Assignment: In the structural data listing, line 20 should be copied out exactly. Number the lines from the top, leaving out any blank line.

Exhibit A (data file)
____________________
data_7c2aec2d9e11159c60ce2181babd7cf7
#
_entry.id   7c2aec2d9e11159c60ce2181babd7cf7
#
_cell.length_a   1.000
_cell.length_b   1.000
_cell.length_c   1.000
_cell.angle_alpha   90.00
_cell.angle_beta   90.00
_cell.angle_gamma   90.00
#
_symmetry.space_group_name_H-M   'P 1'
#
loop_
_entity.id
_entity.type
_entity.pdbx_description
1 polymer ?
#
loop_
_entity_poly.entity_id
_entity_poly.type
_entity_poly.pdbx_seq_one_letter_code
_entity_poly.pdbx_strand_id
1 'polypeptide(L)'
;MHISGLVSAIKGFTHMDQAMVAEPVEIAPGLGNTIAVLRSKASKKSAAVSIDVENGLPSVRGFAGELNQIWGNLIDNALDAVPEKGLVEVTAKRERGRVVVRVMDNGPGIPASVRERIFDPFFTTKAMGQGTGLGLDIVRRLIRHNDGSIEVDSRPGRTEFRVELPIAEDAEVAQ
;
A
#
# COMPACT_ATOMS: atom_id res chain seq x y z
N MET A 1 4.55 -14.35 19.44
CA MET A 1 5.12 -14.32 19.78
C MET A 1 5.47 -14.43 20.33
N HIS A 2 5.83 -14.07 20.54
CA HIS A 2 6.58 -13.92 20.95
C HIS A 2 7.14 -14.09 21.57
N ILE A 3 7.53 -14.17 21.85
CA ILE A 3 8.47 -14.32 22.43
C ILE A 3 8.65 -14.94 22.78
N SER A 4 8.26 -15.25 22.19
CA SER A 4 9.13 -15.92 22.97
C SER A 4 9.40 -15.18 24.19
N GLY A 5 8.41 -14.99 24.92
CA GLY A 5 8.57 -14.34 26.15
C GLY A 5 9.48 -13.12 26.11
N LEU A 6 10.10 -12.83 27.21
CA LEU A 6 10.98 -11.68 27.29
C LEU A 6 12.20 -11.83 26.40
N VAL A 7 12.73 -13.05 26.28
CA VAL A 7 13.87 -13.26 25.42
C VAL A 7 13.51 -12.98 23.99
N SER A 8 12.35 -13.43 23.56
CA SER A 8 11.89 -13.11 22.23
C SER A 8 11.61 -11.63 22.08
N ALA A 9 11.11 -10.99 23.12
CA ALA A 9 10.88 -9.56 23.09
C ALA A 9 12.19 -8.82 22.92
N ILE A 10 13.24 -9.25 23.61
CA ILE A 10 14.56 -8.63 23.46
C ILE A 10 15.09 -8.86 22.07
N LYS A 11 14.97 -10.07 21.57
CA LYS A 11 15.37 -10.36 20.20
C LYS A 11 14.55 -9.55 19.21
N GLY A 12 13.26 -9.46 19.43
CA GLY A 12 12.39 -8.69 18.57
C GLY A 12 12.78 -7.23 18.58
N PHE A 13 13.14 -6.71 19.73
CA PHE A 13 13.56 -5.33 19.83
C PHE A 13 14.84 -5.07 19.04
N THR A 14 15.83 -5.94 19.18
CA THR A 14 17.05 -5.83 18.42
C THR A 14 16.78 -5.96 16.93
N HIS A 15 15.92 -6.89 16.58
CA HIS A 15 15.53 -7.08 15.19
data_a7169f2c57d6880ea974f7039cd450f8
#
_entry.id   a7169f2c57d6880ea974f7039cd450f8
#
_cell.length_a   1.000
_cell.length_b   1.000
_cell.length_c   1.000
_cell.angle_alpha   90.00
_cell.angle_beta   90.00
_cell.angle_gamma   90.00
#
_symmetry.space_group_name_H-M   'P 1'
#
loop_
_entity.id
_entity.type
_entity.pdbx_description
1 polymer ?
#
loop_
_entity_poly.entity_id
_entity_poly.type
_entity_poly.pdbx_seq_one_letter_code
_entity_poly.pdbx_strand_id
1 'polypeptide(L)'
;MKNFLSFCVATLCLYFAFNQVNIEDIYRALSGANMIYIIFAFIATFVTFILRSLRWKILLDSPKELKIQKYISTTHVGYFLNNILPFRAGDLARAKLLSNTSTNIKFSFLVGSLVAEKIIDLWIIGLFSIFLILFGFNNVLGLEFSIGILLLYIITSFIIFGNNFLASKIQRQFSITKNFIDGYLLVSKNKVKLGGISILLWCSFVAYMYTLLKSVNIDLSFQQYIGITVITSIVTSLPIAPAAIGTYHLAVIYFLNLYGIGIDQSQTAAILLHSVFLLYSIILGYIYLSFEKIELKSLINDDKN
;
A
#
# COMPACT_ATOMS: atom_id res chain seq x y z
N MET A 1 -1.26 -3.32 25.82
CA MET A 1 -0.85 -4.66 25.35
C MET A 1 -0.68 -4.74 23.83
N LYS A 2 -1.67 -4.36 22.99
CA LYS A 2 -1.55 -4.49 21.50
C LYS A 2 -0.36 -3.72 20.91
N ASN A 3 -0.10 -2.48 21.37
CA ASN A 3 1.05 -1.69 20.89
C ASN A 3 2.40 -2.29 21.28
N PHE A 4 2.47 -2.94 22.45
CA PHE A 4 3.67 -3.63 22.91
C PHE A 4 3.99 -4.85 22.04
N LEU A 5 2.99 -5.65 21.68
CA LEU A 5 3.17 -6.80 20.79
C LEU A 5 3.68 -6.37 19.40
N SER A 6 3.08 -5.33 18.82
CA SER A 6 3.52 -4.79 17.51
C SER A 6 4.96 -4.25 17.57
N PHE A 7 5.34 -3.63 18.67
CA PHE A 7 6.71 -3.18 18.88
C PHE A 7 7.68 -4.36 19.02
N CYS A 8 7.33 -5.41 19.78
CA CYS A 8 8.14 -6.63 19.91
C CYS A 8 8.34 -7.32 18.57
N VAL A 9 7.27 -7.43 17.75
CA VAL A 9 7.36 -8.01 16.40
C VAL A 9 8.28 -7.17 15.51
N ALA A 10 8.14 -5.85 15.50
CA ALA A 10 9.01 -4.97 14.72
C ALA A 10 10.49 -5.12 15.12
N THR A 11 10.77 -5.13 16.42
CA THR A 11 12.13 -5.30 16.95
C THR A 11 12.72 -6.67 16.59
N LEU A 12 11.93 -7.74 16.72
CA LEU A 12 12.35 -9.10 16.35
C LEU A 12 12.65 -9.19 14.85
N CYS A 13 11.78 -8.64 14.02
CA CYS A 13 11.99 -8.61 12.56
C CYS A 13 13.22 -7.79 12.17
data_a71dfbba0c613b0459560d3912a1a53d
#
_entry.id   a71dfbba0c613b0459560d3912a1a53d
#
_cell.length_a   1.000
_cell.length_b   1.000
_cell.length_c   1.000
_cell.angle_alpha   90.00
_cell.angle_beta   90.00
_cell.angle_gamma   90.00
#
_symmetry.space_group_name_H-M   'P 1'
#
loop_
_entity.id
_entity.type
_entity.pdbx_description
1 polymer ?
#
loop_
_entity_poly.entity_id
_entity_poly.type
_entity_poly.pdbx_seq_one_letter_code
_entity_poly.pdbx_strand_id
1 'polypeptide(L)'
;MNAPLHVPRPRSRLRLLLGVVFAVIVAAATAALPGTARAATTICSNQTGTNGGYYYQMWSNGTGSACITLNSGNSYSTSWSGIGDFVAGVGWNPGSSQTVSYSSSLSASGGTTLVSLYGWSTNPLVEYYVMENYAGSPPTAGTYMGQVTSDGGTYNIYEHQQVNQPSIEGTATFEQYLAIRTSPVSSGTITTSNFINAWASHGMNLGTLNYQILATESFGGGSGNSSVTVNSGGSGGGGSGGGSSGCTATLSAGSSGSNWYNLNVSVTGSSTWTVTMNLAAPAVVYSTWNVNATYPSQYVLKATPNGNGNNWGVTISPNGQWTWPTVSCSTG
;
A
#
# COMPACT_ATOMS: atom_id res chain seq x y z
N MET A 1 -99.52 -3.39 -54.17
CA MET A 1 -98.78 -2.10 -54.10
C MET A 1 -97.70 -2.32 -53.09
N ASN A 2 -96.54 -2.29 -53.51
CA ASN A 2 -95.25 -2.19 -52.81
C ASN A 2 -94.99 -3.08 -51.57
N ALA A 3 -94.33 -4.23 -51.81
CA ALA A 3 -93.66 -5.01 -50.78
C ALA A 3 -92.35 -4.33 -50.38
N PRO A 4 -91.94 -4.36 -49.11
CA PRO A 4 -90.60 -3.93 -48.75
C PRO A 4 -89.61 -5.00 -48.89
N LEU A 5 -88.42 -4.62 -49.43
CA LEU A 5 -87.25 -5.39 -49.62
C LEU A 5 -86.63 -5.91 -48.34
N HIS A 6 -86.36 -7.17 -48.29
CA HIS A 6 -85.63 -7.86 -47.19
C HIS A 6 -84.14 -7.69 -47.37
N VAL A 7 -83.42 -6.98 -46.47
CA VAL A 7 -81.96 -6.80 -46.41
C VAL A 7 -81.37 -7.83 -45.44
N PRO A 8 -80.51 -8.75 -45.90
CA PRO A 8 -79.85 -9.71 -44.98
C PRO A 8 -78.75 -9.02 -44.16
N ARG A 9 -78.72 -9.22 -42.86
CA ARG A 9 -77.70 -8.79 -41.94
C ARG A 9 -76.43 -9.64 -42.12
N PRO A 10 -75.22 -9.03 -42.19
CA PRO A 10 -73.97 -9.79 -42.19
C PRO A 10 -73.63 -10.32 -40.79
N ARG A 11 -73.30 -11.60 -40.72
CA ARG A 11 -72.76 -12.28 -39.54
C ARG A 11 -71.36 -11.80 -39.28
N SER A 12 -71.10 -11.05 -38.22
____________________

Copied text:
loop_